B.J. Upton would fill several needs for the Phillies next season.
That led general manager Ruben Amaro, Jr. to become a seller for the first time at the July 31 trade deadline. Hunter Pence was traded to the eventual World Series champion San Francisco Giants. Shane Victorino and Joe Blanton were dealt to the Los Angeles Dodgers.
But a late surge made them a surprise contender in the National League wild-card race. Had Amaro known that was possible, would he have made those midseason deals? Probably, as getting below the $178 million luxury tax threshold and gaining payroll flexibility were priorities for Amaro.
So what will the Phillies do with that wiggle room in their payroll? The team needs at least one outfielder, maybe two. Third base is another hole that needs to be filled. And a bullpen that cost Philadelphia far too many games needs another arm.
Here are five signings or trades that the Phillies should pursue this offseason. Amaro won't make all of these moves, but two or three of them could put his team back into the NL East race next year.
Perhaps the Phillies' greatest offseason need is a center fielder. With the right guy patrolling center, the Phils could arguably get away with Domonic Brown in left field and Nate Schierholtz in right.
Michael Bourn is probably the flashiest name on the free-agent market. He'd certainly fit nicely in center, providing stellar defense while also providing the Phillies batting order with a leadoff hitter it needs.
But with other holes to fill on the roster, Philadelphia GM Ruben Amaro might not want to pay top dollar for the best center fielder available. (That's presuming that Josh Hamilton is considered a left fielder by most teams.)
That's not to say B.J. Upton will be cheap. But if he costs $9 million to $10 million per season, that's less than the $12 million to $15 million that Bourn might be seeking.
Upton would also be the right-handed, middle-of-the-order bat that the Phillies need. He wouldn't be the defensive presence that Bourn is. But Upton would likely provide some more pop with his bat, bringing 25 homers and 80 RBI to Citizens Bank Park.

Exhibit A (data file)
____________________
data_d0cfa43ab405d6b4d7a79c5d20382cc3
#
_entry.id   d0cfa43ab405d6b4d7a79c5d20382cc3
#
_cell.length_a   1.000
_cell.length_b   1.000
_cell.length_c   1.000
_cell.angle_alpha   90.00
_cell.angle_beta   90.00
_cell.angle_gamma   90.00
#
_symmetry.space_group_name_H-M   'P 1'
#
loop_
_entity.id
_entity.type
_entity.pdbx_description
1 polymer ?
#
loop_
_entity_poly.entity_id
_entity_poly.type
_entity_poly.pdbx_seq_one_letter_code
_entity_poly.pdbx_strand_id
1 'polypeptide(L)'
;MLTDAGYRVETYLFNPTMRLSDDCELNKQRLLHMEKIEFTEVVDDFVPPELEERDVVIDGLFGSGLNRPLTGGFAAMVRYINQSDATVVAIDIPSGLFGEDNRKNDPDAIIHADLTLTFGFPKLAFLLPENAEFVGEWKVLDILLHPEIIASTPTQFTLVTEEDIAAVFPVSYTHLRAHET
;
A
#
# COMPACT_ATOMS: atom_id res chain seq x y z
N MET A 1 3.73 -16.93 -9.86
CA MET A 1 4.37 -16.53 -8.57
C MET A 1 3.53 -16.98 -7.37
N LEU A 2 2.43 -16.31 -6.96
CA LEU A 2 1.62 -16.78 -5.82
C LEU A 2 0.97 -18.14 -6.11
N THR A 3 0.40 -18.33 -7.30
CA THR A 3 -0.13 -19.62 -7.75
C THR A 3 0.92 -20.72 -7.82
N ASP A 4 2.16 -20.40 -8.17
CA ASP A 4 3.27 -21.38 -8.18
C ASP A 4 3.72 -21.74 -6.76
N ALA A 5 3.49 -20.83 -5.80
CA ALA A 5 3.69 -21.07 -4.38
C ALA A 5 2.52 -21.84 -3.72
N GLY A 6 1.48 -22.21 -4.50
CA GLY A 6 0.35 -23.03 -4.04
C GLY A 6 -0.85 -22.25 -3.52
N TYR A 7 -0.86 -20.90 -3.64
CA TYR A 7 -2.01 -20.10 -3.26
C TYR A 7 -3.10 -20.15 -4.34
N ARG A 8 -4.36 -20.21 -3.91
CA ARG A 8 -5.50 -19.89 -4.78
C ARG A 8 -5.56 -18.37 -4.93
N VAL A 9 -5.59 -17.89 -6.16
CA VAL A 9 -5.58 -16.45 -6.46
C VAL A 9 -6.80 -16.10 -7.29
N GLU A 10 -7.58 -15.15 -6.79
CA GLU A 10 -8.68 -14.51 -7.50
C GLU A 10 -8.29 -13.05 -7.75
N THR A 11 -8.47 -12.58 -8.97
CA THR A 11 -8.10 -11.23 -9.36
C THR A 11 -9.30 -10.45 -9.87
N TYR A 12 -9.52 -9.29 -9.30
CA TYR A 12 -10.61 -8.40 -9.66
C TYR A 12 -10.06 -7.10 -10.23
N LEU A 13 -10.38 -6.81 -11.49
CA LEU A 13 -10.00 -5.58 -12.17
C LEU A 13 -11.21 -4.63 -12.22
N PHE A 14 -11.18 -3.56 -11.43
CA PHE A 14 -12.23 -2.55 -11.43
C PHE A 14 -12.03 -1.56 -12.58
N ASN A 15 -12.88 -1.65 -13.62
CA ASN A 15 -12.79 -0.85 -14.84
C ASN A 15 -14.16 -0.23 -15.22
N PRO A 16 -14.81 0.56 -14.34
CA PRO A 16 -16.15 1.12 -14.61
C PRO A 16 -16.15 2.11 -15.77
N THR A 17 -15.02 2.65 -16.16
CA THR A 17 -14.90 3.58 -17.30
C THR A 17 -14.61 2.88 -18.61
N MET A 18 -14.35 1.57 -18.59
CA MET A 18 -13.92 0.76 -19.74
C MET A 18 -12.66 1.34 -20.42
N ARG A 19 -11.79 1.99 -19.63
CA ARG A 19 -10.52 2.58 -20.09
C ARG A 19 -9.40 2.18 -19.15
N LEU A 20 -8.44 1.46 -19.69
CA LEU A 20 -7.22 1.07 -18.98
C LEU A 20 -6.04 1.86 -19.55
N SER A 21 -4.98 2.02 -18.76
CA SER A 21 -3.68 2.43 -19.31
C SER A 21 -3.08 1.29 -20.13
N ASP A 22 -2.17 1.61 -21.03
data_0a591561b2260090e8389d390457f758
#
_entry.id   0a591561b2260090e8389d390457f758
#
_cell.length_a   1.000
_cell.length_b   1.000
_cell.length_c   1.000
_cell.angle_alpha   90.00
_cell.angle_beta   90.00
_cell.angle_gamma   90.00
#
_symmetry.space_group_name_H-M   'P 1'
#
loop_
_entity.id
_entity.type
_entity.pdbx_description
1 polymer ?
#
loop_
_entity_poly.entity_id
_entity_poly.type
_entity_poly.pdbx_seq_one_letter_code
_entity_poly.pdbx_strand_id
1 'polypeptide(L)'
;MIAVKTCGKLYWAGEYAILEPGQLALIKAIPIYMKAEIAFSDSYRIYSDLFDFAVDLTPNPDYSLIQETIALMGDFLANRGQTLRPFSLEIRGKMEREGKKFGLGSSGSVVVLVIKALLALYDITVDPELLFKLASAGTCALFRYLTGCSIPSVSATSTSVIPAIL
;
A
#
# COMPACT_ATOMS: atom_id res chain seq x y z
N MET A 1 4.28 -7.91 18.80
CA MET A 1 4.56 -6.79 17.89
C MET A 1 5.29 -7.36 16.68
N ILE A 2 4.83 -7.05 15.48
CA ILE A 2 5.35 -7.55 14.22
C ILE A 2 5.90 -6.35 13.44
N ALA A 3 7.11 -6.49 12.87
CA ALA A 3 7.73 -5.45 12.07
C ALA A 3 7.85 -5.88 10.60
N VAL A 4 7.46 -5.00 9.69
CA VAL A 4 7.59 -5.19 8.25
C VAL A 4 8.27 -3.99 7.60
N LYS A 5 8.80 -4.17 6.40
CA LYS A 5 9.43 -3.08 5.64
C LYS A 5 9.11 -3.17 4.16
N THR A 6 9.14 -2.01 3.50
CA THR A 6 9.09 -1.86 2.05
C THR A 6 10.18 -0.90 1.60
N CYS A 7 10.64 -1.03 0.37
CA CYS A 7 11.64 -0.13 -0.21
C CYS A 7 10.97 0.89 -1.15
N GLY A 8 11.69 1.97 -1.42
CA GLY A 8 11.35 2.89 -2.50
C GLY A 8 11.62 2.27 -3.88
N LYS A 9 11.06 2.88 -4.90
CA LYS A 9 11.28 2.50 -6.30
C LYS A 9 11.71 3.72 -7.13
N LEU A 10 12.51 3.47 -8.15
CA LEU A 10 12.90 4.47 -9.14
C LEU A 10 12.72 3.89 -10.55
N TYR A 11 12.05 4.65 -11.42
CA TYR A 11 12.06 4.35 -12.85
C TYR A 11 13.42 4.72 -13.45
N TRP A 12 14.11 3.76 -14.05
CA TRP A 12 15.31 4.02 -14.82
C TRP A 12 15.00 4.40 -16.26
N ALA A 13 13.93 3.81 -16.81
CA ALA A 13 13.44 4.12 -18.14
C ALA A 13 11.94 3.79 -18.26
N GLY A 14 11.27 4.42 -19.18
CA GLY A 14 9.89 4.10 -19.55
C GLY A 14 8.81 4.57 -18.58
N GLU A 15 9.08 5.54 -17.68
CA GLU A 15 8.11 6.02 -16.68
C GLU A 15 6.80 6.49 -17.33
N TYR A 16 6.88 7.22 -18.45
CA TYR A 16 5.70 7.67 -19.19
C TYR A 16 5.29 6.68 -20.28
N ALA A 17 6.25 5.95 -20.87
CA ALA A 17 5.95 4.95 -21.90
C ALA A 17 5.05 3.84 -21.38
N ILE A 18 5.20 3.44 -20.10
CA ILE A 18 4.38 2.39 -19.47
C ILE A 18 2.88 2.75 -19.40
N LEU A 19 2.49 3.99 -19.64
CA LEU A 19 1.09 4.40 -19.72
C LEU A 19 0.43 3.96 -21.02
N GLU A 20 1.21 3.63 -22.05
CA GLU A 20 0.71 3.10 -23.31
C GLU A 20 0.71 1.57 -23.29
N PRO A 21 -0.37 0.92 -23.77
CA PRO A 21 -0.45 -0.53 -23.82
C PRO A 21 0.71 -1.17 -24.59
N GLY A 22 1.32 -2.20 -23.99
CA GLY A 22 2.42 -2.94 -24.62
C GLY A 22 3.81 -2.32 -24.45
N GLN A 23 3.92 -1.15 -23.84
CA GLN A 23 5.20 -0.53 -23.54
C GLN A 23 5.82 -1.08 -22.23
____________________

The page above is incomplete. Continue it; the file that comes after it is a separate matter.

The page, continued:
The San Diego Padres will seek a lot in return for Chase Headley. But they are likely looking to trade him, with third-base prospect Jedd Gyorko appearing to be ready for major league action next season.
Ruben Amaro doesn't necessarily want a big bat at third base, preferring to have that offensive production in the outfield. But if he can acquire a good defensive player at the position who can also be a middle-of-the-order threat, such a move could be worth a try.
Chase Headley compiled a slash average of .286/.376/.498 with 31 home runs and a league-leading 115 RBI for the Padres this season. That would be quite a bat to team up with Chase Utley and Ryan Howard.
One problem might be that Headley is a switch-hitter, and so wouldn't necessarily be the right-handed bat that the Phillies would ideally like to stick between their best two batters.
But manager Charlie Manuel could break that up with Carlos Ruiz. Presumably, any outfielder that the team signs would also hit right-handed.
Headley has one more year of arbitration eligibility, so the Phillies will surely want to sign him to a contract extension before trading for him. And that's not even considering the top prospects (Trevor May, Freddy Galvis, Brody Colvin?) Amaro will have to give up to make a deal.
The Phillies bullpen was a major weakness this season.